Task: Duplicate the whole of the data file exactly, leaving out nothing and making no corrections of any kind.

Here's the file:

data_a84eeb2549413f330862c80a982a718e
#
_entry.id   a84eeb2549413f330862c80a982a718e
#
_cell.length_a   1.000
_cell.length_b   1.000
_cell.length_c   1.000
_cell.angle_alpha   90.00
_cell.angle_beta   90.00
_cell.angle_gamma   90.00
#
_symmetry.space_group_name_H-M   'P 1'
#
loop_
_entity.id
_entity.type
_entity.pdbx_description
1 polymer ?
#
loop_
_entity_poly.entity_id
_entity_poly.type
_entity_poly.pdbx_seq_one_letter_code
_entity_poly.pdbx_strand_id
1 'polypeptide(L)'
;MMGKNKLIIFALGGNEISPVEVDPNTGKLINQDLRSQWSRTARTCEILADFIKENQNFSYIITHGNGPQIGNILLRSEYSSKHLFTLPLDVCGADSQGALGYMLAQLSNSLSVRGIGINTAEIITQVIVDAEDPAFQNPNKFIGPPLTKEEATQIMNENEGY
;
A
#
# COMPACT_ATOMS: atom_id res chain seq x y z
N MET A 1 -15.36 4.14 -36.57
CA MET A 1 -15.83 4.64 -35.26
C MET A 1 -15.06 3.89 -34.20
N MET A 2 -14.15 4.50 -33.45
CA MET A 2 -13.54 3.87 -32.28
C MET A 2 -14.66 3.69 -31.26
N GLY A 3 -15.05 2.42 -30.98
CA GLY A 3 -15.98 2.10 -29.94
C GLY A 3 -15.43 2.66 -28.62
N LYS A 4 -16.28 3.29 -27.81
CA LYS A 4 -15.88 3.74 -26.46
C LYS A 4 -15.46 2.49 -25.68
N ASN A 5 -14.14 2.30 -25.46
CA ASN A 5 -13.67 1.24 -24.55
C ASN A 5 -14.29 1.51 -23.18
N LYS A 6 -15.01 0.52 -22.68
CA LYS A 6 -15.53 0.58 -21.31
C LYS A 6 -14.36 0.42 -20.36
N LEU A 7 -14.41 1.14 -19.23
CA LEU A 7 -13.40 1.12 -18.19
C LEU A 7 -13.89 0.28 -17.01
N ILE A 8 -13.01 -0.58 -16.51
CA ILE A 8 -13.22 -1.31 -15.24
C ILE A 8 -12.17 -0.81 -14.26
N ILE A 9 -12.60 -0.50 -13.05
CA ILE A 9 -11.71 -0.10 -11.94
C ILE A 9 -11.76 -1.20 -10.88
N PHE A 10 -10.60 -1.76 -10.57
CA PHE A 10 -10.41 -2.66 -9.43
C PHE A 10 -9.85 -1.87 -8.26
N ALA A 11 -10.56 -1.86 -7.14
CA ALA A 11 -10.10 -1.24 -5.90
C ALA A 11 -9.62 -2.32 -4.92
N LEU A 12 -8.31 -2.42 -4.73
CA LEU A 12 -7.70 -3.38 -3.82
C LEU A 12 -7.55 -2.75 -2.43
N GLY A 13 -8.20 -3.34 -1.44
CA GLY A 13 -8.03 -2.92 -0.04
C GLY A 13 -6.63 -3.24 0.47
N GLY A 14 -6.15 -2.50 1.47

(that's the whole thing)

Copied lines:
data_a84eeb2549413f330862c80a982a718e
#
_entry.id   a84eeb2549413f330862c80a982a718e
#
_cell.length_a   1.000
_cell.length_b   1.000
_cell.length_c   1.000
_cell.angle_alpha   90.00
_cell.angle_beta   90.00
_cell.angle_gamma   90.00
#
_symmetry.space_group_name_H-M   'P 1'
#
loop_
_entity.id
_entity.type
_entity.pdbx_description
1 polymer ?
#
loop_
_entity_poly.entity_id
_entity_poly.type
_entity_poly.pdbx_seq_one_letter_code
_entity_poly.pdbx_strand_id
1 'polypeptide(L)'
;MMGKNKLIIFALGGNEISPVEVDPNTGKLINQDLRSQWSRTARTCEILADFIKENQNFSYIITHGNGPQIGNILLRSEYSSKHLFTLPLDVCGADSQGALGYMLAQLSNSLSVRGIGINTAEIITQVIVDAEDPAFQNPNKFIGPPLTKEEATQIMNENEGY
;
A
#
# COMPACT_ATOMS: atom_id res chain seq x y z
N MET A 1 -15.36 4.14 -36.57
CA MET A 1 -15.83 4.64 -35.26
C MET A 1 -15.06 3.89 -34.20
N MET A 2 -14.15 4.50 -33.45
CA MET A 2 -13.54 3.87 -32.28
C MET A 2 -14.66 3.69 -31.26
N GLY A 3 -15.05 2.42 -30.98
CA GLY A 3 -15.98 2.10 -29.94
C GLY A 3 -15.43 2.66 -28.62
N LYS A 4 -16.28 3.29 -27.81
CA LYS A 4 -15.88 3.74 -26.46
C LYS A 4 -15.46 2.49 -25.68
N ASN A 5 -14.14 2.30 -25.46
CA ASN A 5 -13.67 1.24 -24.55
C ASN A 5 -14.29 1.51 -23.18
N LYS A 6 -15.01 0.52 -22.68
CA LYS A 6 -15.53 0.58 -21.31
C LYS A 6 -14.36 0.42 -20.36
N LEU A 7 -14.41 1.14 -19.23
CA LEU A 7 -13.40 1.12 -18.19
C LEU A 7 -13.89 0.28 -17.01
N ILE A 8 -13.01 -0.58 -16.51
CA ILE A 8 -13.22 -1.31 -15.24
C ILE A 8 -12.17 -0.81 -14.26
N ILE A 9 -12.60 -0.50 -13.05
CA ILE A 9 -11.71 -0.10 -11.94
C ILE A 9 -11.76 -1.20 -10.88
N PHE A 10 -10.60 -1.76 -10.57
CA PHE A 10 -10.41 -2.66 -9.43
C PHE A 10 -9.85 -1.87 -8.26
N ALA A 11 -10.56 -1.86 -7.14
CA ALA A 11 -10.10 -1.24 -5.90
C ALA A 11 -9.62 -2.32 -4.92
N LEU A 12 -8.31 -2.42 -4.73
CA LEU A 12 -7.70 -3.38 -3.82
C LEU A 12 -7.55 -2.75 -2.43
N GLY A 13 -8.20 -3.34 -1.44
CA GLY A 13 -8.03 -2.92 -0.04
C GLY A 13 -6.63 -3.24 0.47
N GLY A 14 -6.15 -2.50 1.47